Rural Americans would begin their trip on Monday, rather than on Sunday lest their travel interfere with Sunday worship services. It had to be on a Tuesday following the first Monday to not fall on November 1st, a holiday known as All Saints Day. Additionally, the first day of the month was when accounting books were brought up to date. While Election Day is a federal holiday, it is observed only by government holidays in the capital of Washington, D.C., and those counties that border it in the states of Virginia and Maryland. (more…)
HISTORY OF NOVEMBER
November is the penultimate month of the year, meaning “next to the last.” It used to be the ninth month (Latin: novem) until the ancient Romans shoehorned in January and February. November enjoys the distinction of being situated between the two biggest holidays in the American calendar… at least revenue-wise. October has Halloween, the #1 candy revenue holiday in America, and a sucrose gathering bonanza for children nationwide. December features Christmas, #1 in everything else, and a favorite for those who are children-at-heart.
But November is somewhere in the middle. Certainly, it has Thanksgiving, no insignificant holiday, and something for which to be grateful. But it’s not widely observed outside the US, except for the Canadians who celebrate Jour de l’Action de grâce on the second Monday in October, or by the English who celebrate it on July 4th.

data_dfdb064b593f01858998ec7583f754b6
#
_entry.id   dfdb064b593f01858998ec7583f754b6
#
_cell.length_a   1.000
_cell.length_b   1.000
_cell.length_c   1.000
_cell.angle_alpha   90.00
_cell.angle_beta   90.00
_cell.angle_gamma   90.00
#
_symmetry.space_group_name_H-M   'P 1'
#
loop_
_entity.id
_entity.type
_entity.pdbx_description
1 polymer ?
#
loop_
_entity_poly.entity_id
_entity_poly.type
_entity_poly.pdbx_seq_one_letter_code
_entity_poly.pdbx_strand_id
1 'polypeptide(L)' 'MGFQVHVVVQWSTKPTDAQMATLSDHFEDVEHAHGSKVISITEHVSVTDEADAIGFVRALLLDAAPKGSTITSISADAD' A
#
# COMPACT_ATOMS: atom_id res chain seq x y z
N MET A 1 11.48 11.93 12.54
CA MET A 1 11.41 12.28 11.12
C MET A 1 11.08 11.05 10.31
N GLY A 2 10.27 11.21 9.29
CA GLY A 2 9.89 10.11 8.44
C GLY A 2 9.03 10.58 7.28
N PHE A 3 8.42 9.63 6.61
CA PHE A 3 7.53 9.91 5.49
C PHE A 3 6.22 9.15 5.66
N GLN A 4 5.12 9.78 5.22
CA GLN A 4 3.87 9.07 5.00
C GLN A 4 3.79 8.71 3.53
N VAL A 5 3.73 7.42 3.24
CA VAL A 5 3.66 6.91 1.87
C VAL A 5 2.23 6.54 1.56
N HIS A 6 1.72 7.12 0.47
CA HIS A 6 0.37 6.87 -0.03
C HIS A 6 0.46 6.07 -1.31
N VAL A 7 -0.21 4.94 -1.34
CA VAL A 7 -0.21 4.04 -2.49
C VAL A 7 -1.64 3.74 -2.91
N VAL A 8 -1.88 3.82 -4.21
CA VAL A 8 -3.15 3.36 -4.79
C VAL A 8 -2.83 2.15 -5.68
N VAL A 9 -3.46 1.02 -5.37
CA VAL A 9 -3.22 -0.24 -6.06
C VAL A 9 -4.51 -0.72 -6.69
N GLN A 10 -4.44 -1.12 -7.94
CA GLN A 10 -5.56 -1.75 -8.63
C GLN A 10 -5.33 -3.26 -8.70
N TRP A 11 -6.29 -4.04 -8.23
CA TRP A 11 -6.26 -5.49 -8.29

I wrote the following article over two decades ago when I was a technology evangelist at Sun Microsystems. Back in the mid-’90s we experienced the early part of the first wave of “The Web.” Today newer Web technologies have expanded what was largely a “reader-oriented” phenomenon into a dynamic read-write participatory social platform.
While the mantle of managing information has passed to a new generation of companies, the basic principles of information production and exponential growth remain the same.
Every October 31, we observe the anniversary of the German Reformation. Presently, there is a lot of talk about the Internet Explosion. There are several significant similarities between the two.
Indeed, one could call it the “Information Reformation.”
1) Common Language:
- Martin Luther made previously exclusive information accessible to the common man by publishing in the common language (German), not the language of scholars (Latin).
- With the aid of graphical tools like Mosaic, Netscape, or the HotJava browsers (a Java-based browser from Sun), anyone can easily read the Internet and discover new information without knowing classical Geek.
Daylight Saving Time, or DST, is a brilliant campaign to convince us that we’re getting more daylight each day when in reality, we’ve simply changed our clocks and then forgotten about it within two weeks. DST begins each year at 2:00 a.m. on the second Sunday in March in most of the United States and its territories; however, some places have not bought into this campaign: it is not observed in Hawaii, American Samoa, Guam, Puerto Rico, the Virgin Islands, the city of South Bend, Indiana nor the state of Arizona… except for the Navajo Indian Reservation, which does observe DST.
Each year at 2:00 a.m. on the first Sunday of November, we return to Standard Time. This is the time in the Fall to “Fall” back by moving your clocks back one hour at the resumption of Standard Time. In the Spring, we “Spring” forward an hour, losing an hour of sleep, and finally realizing where we get the names for half of the seasons of the year. However, with DST for Summer now occurring before the vernal equinox, which brings Spring, should we say “March forward”? What about the Southern Hemisphere, which has the opposite seasons?
Why so many changes? Is this campaign on a roll? Is it gaining energy? Indeed, it is all about energy… and of course, money.